Story Telling and Customer Obsession Merge
Recently I was given some marketing collateral for an organization here in Boise called Life’s Kitchen where I saw customer obsession at work. I had heard about them and their cause; however, it wasn’t until recently that I witnessed a perfect merger between story telling and customer obsession. The research shows the payoff’s of customer obsession is remarkably significant. This article will tell such a story and provide marketing & branding key points that stood out.
The Foundation of Greatness
While I do not personally know restaurateur Rory Farrow, I hope I get to meet the master mind behind Life’s Kitchen. Rory somehow built a future for Life’s Kitchen’s customers by connecting to their needs. His customer obsession or customer centric approach back in 2003 is now showing up in recent research. For example, in Harvard’s research suggesting the focus move more toward the customer in a customer equity approach. According to Reichheld, Christensen, Kotler & Levitt (2015), the era of chief marketing officers might be morphing into more of a chief customer officer as the demands of marketing products shifts towards cultivating customers (see diagram below).
What Rory at Life’s Kitchen figured out well in advance of this research is that his customer’s stories mattered the most. His customers are youth between the ages of 16 and 20 who 60% came referred by the juvenile justice system. He cared enough to listen to their stories and created opportunities where these youth could be trained and built credibility where 80% of them could be placed in meaningful employment. Not only did Rory get his primary customer right, he went on to use the skills the youth were learning to serve 3300 means to the homeless every month. For those of you who have visited Boise, you typically don’t see the homeless; however, Rory and his team at Life’s Kitchen do. Now the value of Rory’s customer’s and building that equity is quite a complex equation; however, it’s clear when one connects with their customers it builds value over the years.
According to Aaker (2016), companies must find their “signature stories” (p.26). Such stories as in the case of Life’s Kitchen must represent your customer and not the company. A great article by McGovern (2016) titled “Customer Obsession versus Organization Obsession” solidifies the opportunity company’s have to drive innovation around customer’s needs. One more story and a set of Marketing & Branding Key Points I got from my study this week. Docutech is a major vendor of document generation, delivery, and signature services in the financial services industry. We excelled in rebranding the company in 2015 by using our creative resources coupled with an amazing product team to get close to our customers. While sometimes it is difficult to place a number on the value add, what can confirm is the renewed retention of key customer accounts and a story that eventually caused a major investment firm to come to the table at Docutech as a partner. The customer at the center of any organization drives value and builds user stories that sell. The end impact of brand equity is really the total value of the customer and brand equity becomes just a slice of the overall customer equity in our equation. According to Haller (2016), “the best companies don’t just serve their customers well. They serve them in a way that also creates maximum value for the business.”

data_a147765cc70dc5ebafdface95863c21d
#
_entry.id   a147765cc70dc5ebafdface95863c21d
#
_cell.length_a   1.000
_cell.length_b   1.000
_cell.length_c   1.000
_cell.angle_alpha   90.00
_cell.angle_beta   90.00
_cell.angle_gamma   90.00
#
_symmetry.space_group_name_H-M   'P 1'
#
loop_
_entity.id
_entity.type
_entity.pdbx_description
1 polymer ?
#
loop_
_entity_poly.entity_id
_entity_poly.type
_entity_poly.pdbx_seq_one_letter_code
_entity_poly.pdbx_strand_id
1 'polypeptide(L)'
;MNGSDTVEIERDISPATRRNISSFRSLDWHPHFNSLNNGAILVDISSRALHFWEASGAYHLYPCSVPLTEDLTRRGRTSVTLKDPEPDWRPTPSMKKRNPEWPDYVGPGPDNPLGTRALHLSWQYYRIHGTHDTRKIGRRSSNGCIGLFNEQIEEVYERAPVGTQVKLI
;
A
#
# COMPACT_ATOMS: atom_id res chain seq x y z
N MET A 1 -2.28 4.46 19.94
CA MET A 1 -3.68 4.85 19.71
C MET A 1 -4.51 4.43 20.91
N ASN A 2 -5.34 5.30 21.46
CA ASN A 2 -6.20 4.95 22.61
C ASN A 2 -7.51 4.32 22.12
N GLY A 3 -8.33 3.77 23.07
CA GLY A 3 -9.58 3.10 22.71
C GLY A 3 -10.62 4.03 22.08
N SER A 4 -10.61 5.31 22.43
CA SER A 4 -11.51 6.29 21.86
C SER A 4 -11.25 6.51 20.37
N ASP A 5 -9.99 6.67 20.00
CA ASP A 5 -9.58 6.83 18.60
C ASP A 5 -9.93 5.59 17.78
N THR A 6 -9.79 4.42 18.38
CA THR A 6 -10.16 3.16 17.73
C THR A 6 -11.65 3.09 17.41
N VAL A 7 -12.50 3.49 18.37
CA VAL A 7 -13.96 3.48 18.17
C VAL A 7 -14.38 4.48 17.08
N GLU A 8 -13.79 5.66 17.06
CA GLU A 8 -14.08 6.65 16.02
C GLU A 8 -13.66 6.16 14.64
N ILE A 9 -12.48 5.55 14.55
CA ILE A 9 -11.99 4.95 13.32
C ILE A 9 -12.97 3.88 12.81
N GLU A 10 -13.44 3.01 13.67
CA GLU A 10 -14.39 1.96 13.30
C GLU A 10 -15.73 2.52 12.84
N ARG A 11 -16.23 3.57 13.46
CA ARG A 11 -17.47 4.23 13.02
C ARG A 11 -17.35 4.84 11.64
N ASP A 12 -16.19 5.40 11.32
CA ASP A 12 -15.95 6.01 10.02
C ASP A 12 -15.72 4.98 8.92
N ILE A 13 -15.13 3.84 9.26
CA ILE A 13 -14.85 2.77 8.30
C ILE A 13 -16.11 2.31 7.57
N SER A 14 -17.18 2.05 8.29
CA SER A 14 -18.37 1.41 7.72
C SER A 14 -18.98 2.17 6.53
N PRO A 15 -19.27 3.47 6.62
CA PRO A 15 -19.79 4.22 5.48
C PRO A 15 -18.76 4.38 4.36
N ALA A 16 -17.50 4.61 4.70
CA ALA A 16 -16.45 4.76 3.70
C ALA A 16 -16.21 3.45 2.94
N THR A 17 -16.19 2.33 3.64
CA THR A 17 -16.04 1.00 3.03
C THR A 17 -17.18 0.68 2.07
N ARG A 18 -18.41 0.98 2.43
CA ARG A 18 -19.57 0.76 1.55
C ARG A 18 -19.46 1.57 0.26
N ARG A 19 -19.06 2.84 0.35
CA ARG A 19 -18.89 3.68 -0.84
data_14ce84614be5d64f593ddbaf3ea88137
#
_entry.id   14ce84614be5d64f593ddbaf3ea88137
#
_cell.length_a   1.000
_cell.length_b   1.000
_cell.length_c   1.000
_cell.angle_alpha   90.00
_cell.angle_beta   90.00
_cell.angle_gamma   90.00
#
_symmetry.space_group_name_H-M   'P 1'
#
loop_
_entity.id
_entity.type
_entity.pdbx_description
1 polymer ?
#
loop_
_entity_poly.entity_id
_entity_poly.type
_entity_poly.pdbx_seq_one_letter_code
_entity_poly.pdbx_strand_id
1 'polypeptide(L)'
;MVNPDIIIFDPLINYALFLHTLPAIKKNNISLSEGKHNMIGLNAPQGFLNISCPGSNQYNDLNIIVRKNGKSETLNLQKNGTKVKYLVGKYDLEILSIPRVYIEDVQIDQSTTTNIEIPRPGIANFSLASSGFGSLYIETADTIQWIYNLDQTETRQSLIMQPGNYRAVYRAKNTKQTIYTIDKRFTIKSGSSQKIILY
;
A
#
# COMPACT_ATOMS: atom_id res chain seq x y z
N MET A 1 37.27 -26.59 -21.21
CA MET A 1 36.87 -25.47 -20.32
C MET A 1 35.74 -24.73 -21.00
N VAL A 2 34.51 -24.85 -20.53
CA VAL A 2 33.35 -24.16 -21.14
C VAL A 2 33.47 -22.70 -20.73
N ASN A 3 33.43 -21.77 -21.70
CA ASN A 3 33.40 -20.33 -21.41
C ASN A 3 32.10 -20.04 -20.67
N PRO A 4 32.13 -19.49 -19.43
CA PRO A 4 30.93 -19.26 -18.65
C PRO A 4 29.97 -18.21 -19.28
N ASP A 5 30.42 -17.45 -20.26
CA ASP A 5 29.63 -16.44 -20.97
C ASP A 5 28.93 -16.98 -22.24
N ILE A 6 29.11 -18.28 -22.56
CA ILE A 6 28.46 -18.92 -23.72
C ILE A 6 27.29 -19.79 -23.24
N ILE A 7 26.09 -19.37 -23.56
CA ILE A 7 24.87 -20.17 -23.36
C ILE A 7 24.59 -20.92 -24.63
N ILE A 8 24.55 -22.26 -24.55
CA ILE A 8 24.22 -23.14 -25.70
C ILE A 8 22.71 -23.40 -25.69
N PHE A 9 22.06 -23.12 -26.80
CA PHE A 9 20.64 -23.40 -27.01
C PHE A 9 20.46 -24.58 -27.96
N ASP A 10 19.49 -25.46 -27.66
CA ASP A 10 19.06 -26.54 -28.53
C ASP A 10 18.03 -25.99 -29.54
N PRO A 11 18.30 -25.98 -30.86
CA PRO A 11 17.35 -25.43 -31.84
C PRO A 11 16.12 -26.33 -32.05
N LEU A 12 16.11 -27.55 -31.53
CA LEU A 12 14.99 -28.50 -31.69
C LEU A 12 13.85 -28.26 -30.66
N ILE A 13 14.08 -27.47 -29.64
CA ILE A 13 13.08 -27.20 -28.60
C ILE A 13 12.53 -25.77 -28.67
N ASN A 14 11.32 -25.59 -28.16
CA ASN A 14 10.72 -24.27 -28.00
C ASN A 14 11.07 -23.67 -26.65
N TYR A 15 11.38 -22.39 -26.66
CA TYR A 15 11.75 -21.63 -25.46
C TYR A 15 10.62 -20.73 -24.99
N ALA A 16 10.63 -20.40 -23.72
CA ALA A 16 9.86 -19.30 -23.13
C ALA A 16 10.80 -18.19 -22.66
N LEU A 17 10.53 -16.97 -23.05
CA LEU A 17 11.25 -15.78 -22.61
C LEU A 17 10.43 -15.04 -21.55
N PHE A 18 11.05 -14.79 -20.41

Marketing & Branding Key Points
- Understand your customer value
- Drive a customer-centric marketing strategy
- Let customers tell their story and how your company enables their success
I hope you find value in getting closer to your customer and truly understanding their needs. I’ve learned the closer I am, as a marketing professional, to the customer the more value I can provide to our prospects and our industry as a whole.
Aaker, D. (2016, July/August). Signature Stories. Marketing News, (), 26-27.
Haller, M. (2016). American marketing association. Retrieved from https://www.ama.org/publications/MarketingNews/Pages/how-much-are-your-customers-really-worth.aspx
McGovern, G. (2016). New Thinking. Retrieved from http://www.gerrymcgovern.com/new-thinking/customer-obsession-versus-organization-obsession
Reichheld, F., Christensen, C. M., & Kotler, P. (2015). HBR’s 10 Must Reads on Strategic Marketing